PHYX Color

I find the many color correction tools to be the most useful of the various plug-ins on the market. For me, they become the most often used, because they don’t lock you into a trite look, characteristic of many special effects filters. Noise Industries, whose filters are a cut above the norm, has accrued a nice collection of FxFactory filters that can be used for grading and color correction, thanks to their partnership with developers, such as DV Shade and Luca Visual FX.

A recent addition to the fold is PHYX, who has been a developer of plug-ins for Apple Shake. Their association with Noise Industries now brings two powerful tool groups (PHYX Keyer and PHYX Color) to Final Cut Pro, Final Cut Express, Motion and After Effects.

Click any image to see an enlarged view

PHYX Color is a deceptively simple set of five color correction/grading filters: Bleach Bypass, Glow Dark, Selective Saturation, Shift/Suppress and Techni2Strip. The names might imply a one-trick pony, but that’s hardly the case. I’ve pulled a sample frame from a recent Canon 5D project I posted for DeBortoli Wines. This frame is of their lovely Yarra Valley, Australia winery estate. The image is as it came from the camera – in other words, I haven’t done any correction to it prior to applying these filters.

Techni2Strip

The look of the Technicolor process came back into vogue with The Aviator and a few filter sets include a plug-in similar to this. Techni2Strip attempts to authentically simulate the process of photographing through green and red filters and offers two methods. Above is an example of Method A, which offers the most control and is supposed to be the most accurate simulation of the process. In general, adjustments shift the image between being more yellow or more cyan.

Here’s an example of Method B, which offers less control and according to PHYX is a less authentic simulation.

Shift/Suppress

This filter is analogous to using a colored gel in either an additive or subtractive process. Shift (seen above) moves the colors in an image towards the selected color. In this example, teal.

When set to Suppress, the selected color is removed from the image. Here, I’ve selected a blue, which is then pulled out or suppressed as a component of the foliage, hills and sky in this shot.

Selective Saturation

Selective Saturation is a similar effect to Suppress but uses a different sampling technique. More of a specific color is removed and it is a better filter if you are trying to isolate a specific color. In this example, I sampled the darker vineyard area and desaturated it. This left saturation in the main building and hills in the background.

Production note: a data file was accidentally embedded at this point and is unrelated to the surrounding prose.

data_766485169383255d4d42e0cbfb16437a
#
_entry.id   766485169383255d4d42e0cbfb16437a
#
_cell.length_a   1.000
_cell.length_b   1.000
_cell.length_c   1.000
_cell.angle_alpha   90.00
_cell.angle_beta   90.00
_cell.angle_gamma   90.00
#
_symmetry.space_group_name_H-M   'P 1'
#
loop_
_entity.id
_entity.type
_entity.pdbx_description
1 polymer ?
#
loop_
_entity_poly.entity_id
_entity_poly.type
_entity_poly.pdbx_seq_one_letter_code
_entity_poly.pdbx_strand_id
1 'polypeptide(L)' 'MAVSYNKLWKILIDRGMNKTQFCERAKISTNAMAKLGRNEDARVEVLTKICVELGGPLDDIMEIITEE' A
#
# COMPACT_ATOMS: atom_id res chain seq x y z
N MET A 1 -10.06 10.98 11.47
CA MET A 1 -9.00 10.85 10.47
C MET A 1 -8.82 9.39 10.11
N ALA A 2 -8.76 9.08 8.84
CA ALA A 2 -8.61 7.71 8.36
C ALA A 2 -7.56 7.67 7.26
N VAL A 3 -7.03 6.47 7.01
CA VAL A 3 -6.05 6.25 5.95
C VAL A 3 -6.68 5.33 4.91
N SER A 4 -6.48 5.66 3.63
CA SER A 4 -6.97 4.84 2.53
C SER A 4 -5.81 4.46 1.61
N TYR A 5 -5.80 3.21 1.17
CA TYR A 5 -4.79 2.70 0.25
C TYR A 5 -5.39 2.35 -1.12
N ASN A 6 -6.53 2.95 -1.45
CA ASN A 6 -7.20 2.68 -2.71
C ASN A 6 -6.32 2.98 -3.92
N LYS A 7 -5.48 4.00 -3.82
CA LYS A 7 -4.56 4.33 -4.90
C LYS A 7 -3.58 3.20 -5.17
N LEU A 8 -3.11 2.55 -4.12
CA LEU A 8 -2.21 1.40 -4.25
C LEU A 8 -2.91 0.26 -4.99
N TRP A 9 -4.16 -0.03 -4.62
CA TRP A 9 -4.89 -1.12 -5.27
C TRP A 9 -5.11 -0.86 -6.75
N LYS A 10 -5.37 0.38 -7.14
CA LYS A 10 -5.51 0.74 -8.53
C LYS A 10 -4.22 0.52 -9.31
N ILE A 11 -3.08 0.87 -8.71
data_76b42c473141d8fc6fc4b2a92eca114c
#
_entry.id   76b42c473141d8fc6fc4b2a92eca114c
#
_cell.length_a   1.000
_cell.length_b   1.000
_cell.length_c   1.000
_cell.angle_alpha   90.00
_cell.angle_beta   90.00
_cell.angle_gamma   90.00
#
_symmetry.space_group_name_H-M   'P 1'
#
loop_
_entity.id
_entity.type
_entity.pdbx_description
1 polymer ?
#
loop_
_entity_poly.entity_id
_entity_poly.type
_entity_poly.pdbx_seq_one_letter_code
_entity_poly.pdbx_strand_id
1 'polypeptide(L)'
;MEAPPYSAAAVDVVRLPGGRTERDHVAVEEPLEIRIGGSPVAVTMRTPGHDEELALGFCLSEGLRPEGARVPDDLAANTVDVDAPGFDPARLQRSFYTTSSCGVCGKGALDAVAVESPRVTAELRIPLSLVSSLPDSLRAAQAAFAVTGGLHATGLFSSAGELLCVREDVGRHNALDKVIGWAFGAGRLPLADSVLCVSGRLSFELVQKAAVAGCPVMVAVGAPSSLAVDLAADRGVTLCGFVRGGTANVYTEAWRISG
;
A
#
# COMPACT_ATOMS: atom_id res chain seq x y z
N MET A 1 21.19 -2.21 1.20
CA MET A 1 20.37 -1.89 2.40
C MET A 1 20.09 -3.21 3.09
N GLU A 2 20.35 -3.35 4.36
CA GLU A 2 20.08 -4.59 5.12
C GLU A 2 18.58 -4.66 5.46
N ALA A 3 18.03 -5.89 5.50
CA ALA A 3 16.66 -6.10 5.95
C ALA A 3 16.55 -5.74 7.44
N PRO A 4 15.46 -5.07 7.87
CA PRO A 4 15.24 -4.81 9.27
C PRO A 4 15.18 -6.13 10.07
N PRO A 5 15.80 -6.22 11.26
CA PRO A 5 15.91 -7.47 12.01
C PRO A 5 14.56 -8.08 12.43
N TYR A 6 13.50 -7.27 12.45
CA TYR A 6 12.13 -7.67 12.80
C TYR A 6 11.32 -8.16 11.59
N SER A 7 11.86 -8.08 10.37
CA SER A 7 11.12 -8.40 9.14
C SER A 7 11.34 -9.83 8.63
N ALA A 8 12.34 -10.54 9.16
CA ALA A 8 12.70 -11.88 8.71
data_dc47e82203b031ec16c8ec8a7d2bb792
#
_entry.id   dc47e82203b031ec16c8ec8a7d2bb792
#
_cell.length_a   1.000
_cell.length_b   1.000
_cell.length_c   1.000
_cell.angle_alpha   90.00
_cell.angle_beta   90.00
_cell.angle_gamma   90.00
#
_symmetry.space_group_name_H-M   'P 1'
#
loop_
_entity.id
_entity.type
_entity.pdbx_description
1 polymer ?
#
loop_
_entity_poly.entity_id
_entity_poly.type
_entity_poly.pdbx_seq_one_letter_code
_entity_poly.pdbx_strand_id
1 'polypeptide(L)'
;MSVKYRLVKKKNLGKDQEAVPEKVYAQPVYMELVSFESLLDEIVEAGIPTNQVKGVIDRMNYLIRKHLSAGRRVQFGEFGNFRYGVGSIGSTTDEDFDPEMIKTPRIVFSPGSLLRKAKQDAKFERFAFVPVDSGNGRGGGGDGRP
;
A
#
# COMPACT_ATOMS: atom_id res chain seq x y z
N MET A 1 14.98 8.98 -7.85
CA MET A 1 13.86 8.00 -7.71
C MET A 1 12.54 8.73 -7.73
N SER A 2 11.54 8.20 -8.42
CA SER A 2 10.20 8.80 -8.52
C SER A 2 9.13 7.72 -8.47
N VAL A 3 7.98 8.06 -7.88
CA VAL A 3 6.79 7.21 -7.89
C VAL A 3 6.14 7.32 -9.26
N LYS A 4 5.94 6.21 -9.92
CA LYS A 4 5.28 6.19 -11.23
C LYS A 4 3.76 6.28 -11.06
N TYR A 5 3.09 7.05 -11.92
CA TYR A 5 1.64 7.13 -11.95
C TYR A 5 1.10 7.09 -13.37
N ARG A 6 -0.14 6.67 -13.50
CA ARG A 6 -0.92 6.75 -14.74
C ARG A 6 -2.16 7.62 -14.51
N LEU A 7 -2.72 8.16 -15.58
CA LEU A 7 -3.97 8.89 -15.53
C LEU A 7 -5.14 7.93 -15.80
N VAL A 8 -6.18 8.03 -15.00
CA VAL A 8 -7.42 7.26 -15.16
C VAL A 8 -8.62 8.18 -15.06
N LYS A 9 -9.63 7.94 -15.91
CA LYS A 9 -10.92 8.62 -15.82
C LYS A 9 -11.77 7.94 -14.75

Glow Dark

This filter diffuses the darker area of the image. It is intended to be used on very crisp, synthetic images – like computer-generated scenes – and make them look more “real”. The diffusion removes the harshness of edges. Its use shouldn’t be limited to CGI, however. In this first example, you can see that an extreme setting gives you a very diffused look for a more dream-like result.

This second example with different settings yields a different result entirely. Note how the ridge in the middle of this scene feels almost three-dimensionally offset from the distant hills in the background.

Bleach Bypass

A bleach bypass filter has been a staple of many effects packages since the look first cropped back up in Three Kings and Savings Private Ryan. This one gives you an authentic look, which characteristically is desaturated, high contrast and has blown-out highlights. Unlike many others, PHYX Bleach Bypass can also be useful as a general grading filter and doesn’t need to result in the typical “skip bleach” look. Above, I’ve set it to have a very hyper-real, colorful appearance.

This second example is more like what you expect to see when you think of the look of a “bleach bypass” or “skip-bleach” or “ENR” process.

Mix and match

Like any filter in Final Cut Studio or After Effects, you don’t need to stop at just one! Often you get the best result when you stack up a few to establish a “look”. In the following examples, I’ve applied four PHYX Color filters (Bleach Bypass, Glow Dark, Suppress and Shift) to the image, which is shown neutral above.

First, I’ve applied Bleach Bypass and cranked up the settings for a very punchy result.

Second, Glow Dark adds some diffusion.

Third, I’ve used Suppress to pull some of the lushness out of the green of the foliage.

Fourth, I’ve used Shift to add an overall peach-color tint to the image.

©2010 Oliver Peters

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